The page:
Irregardless if it's a Microsoft prank or whatever - they're safer than normal CRT functions and they're easy to do away with if you need portability.
Portability isn't an issue if you understand what you're doing. Usong Windows APIs and such is non-portable since they must be completely re-written, but "secure" functions only needs a wrapper or a define to wrap them to standard functions, so there's no issue here.
If it's Microsoft only, then they have done us a great service in at least trying to provide a better runtime library without breaking too much code. I don't blame them and I certainly don't mind using them.
Er... use strncpy()...Originally Posted by msnd pointlessness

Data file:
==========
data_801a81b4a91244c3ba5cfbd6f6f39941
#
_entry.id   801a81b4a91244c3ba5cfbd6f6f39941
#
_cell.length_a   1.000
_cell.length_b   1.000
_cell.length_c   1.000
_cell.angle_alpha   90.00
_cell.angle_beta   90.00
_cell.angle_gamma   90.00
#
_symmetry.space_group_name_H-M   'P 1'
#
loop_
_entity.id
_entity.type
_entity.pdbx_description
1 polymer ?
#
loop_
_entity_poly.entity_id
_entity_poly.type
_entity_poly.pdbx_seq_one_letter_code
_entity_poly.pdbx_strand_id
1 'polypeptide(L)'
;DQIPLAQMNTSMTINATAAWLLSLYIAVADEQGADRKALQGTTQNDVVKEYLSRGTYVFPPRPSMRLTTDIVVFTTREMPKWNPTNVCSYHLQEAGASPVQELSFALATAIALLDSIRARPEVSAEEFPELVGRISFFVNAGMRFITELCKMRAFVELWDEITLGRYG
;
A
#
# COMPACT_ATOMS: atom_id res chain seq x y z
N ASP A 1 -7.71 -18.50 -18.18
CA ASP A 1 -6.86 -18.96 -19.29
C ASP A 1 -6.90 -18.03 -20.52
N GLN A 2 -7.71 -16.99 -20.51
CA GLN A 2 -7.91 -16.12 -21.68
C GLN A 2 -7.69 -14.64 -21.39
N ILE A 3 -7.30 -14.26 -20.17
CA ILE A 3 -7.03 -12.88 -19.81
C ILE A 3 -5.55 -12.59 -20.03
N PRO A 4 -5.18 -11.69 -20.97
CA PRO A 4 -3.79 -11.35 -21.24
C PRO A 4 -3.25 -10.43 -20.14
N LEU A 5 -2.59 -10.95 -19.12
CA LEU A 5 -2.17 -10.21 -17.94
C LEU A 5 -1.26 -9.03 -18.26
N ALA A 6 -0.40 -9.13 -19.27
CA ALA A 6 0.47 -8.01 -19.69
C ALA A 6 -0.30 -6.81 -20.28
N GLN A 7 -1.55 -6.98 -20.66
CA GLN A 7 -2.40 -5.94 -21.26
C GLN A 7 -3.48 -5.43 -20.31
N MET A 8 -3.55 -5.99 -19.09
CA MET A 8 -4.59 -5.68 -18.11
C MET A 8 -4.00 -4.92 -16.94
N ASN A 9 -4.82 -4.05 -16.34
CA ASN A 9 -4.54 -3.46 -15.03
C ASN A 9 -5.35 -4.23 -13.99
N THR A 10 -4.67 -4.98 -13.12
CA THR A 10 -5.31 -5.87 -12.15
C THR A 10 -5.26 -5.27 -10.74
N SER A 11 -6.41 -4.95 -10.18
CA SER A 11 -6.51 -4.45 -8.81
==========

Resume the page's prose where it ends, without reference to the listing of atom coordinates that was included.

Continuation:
They don't seem to be more 'secure', in fact they're merely n00b-friendly CRT functions. They even 'fix' gets() so you can use it 'safely'. Pfft, it's been established for a long time that they're unsafe and use the other CRT functions which already solve the problem (eg, gets() -> fgets(), strcpy() -> strncpy(), etc). M$ has done nothing but launched an attempt to break portability a bit more.
Last edited by zacs7; 12-25-2007 at 06:53 PM.
And as I said before, strcpy() is safe if you're not careless.
malloc() the buffer for what you need and guarentee the size will match. Otherwise, use static buffers, but make sure your static buffer being copied into is large enough to handle the entire buffer coming in. Bingo. Your buffer is large enough.
Even the MS 'secure' functions can be insecure if you don't know how to use them properly. Just pass in the wrong size for a buffer size and boom!
I avoid C like the plague, so I usually don't need to use those functions, but when I do use them, I read the docs thoroughly. The reason why they can be insecure is because people don't pay enough attention to the docs.